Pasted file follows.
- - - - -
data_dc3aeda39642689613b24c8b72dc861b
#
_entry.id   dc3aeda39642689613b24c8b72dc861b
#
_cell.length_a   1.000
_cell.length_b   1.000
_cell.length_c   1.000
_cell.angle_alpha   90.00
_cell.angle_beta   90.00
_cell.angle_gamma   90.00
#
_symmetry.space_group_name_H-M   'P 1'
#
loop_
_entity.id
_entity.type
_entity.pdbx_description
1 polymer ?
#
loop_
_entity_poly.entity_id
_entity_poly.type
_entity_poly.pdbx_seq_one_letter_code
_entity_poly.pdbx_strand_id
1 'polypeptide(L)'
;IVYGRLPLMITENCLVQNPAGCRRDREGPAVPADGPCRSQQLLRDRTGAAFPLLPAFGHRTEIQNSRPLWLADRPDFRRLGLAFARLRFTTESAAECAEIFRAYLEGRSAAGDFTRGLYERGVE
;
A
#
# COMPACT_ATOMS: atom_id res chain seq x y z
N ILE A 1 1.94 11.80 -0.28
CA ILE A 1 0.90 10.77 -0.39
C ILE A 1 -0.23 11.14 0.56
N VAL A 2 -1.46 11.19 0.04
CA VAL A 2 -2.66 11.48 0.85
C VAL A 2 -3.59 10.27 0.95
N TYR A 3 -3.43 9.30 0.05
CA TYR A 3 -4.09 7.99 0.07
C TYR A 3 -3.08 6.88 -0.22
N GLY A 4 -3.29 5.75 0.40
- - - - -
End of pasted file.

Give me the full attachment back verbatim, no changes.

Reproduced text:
data_dc3aeda39642689613b24c8b72dc861b
#
_entry.id   dc3aeda39642689613b24c8b72dc861b
#
_cell.length_a   1.000
_cell.length_b   1.000
_cell.length_c   1.000
_cell.angle_alpha   90.00
_cell.angle_beta   90.00
_cell.angle_gamma   90.00
#
_symmetry.space_group_name_H-M   'P 1'
#
loop_
_entity.id
_entity.type
_entity.pdbx_description
1 polymer ?
#
loop_
_entity_poly.entity_id
_entity_poly.type
_entity_poly.pdbx_seq_one_letter_code
_entity_poly.pdbx_strand_id
1 'polypeptide(L)'
;IVYGRLPLMITENCLVQNPAGCRRDREGPAVPADGPCRSQQLLRDRTGAAFPLLPAFGHRTEIQNSRPLWLADRPDFRRLGLAFARLRFTTESAAECAEIFRAYLEGRSAAGDFTRGLYERGVE
;
A
#
# COMPACT_ATOMS: atom_id res chain seq x y z
N ILE A 1 1.94 11.80 -0.28
CA ILE A 1 0.90 10.77 -0.39
C ILE A 1 -0.23 11.14 0.56
N VAL A 2 -1.46 11.19 0.04
CA VAL A 2 -2.66 11.48 0.85
C VAL A 2 -3.59 10.27 0.95
N TYR A 3 -3.43 9.30 0.05
CA TYR A 3 -4.09 7.99 0.07
C TYR A 3 -3.08 6.88 -0.22
N GLY A 4 -3.29 5.75 0.40